By Gordon Trueblood, PhD
As far back as I can remember Elmwood, the legendary brick manor home of the Swann and Pool families, was romanticized by local historians and given mythical status. That Elmwood existed, no one seemed to doubt. Precisely where along the Pasquotank River it was located was much less certain. The best answer local historians were able to project was “off from Brickhouse Point” and now washed out into the Pasquotank River. So, where is Brickhouse Point? “At the very end of Brickhouse Road where it stops at river’s edge,” they said.
I lived in that general area, something about the place where Elmwood once stood didn’t quite ring true. I admit that I bought into the notion that Elmwood, which played such a prominent role in the history of the county, state and country, was forever gone. George Washington and Abraham Lincoln were forever gone too, but one could at least pay homage at their tombs. Not so, Elmwood. Local historians were content to let legends be. One particular local historian was rather adept at taking known facts and weaving them into interesting folklore.
In 1914, Catherine Albertson1 described Elmwood as a “large, handsome building” constructed of bricks brought from England. The land on which Elmwood was eventually constructed is first mentioned in public records in September 1663 when Thomas Keel from Bermuda received from Sir William Bartlett, the Governor of Virginia, title to 800 acres of land on what is now Davis Bay2. The intent of this transaction was that Keel would return to Bermuda to encourage others to return to build their homes on the Pasquotank River. Keel died before he was able to return to Bermuda.
Over time, this parcel of land changed hands several times. It was often the subject of dispute involving various pretenders and their heirs. In 1694, Samuel Davis acquired 326 acres of the 800 acres. This land was situated in the area now known as Davis Bay. Samuel Davis passed this land to his daughter, Alice, who married John Billett. At the time of his death, John Billet bequeathed 250 acres on Davis Bay to his son, Daniel. In 1724, Daniel Billet sold the lands to Thomas Swann. Thomas Swann was the maternal grandson of Governor William Drummond.
Thomas Swann was a man of considerable means and influence and “circulated comfortably through the highest ranks of society3.” At the time of his death in 1733, Thomas Swann bequeathed to his son, Samuel Swann, the plantation on which he lived. Samuel Swann increased in wealth and prominence and acquired most of the land surrounding the land he inherited from his father.
At the time of his death in 1768, Samuel Swann left to his son, Samuel Swann, Jr. considerable personal property and a plantation, later referred to as The Elms4 which is the first reference to Elmwood. When Samuel Swann, Jr. died in 1786, he bequeathed The Elms to his brother John. John Swann, a planter of considerable wealth, served as a Royal Councillor from 1751 to 1761. According to the records, he was listed as a planter in Pasquotank County with 2,130 acres, which is the total, contained in the quitrent records. Since his estate was never inventoried, it is not known if this consisted of several tracks of land, or just one.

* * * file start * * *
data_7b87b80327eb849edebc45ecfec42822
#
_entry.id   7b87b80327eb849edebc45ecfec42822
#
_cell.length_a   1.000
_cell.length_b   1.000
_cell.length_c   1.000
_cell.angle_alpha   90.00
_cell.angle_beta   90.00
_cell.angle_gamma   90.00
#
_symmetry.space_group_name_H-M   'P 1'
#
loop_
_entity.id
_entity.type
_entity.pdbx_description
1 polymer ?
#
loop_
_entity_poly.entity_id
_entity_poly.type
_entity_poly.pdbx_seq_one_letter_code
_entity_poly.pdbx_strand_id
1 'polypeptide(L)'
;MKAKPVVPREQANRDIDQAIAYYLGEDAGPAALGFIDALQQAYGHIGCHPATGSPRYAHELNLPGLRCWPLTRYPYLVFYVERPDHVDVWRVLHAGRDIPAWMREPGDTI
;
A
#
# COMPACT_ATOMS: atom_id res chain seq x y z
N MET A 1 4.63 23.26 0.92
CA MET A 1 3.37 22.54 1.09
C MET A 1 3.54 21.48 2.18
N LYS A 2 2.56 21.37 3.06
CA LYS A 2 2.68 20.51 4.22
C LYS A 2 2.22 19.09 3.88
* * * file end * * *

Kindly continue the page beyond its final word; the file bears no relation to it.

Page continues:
After just three years of marriage, John Swann died suddenly and he died intestate. The estate descended to John’s young son, and only child, Samuel Johnston Swann. Samuel Johnston Swann died just three years after his father’s death, at approximately 5 years of age. With his death, the rightful ownership of The Elms became a complex and tangled issue that spanned two decades and was eventually brought before the Supreme Court of North Carolina for decision. In the ensuing time, The Elms was variously occupied by the Blounts, the Shepards, and the Pettigrews.
In 1823, Solomon and Martha Gaskins Pool came into possession of Brickhouse Point, surrounding lands, and the former Swanns residence. Although in the transaction there was no direct reference to The Elms and Elmwood, subsequent published sources confirmed that Solomon and Martha Pool’s children were born and reared in Elmwood, and that The Elms and Elmwood were one and the same.
Solomon Pool died in 1832. His widow, Martha Pool, acquired 74 acres of land including Elmwood and some out buildings. When Martha Pool died in 1839 the responsibility for the estate and for the care and education of her children fell on her eldest son, George Decateur Pool, who already had a wife and a child. The financial burden on such a young man for maintaining Elmwood and supporting a wife and child and the additional care and education of four brothers and two sisters must have been enormous. In 1840, he was compelled to sell Elmwood for $6,000 to Thomas Gaskins. It is likely that Thomas Gaskins was a near relative of George’s mother, Martha, and that the purchase of Elmwood was considered a loan. Thomas Gaskins held the title as collateral until George could repay the loan. In a few years, George was once more in possession of Elmwood since he bought back the same property from Thomas Gaskins, for exactly $6,000.
In October 1852, George Decateur Pool sold the plantation to Robert Pendleton for $4,000. One might expect real estate to increase in value. Assuming the plantation was the same as that for which Thomas Gaskins paid $6,000; does this loss in value imply that the manor house was some how/some way lost in the ensuing years?
What is the date and nature of the demise of Elmwood? What seems evident from various accounts is that Elmwood did not emerge from the Civil War. One theory is that it was destroyed by Union troops during the occupation. The most frequently cited demise is that it burned to the ground some time in the decade preceding the Civil War.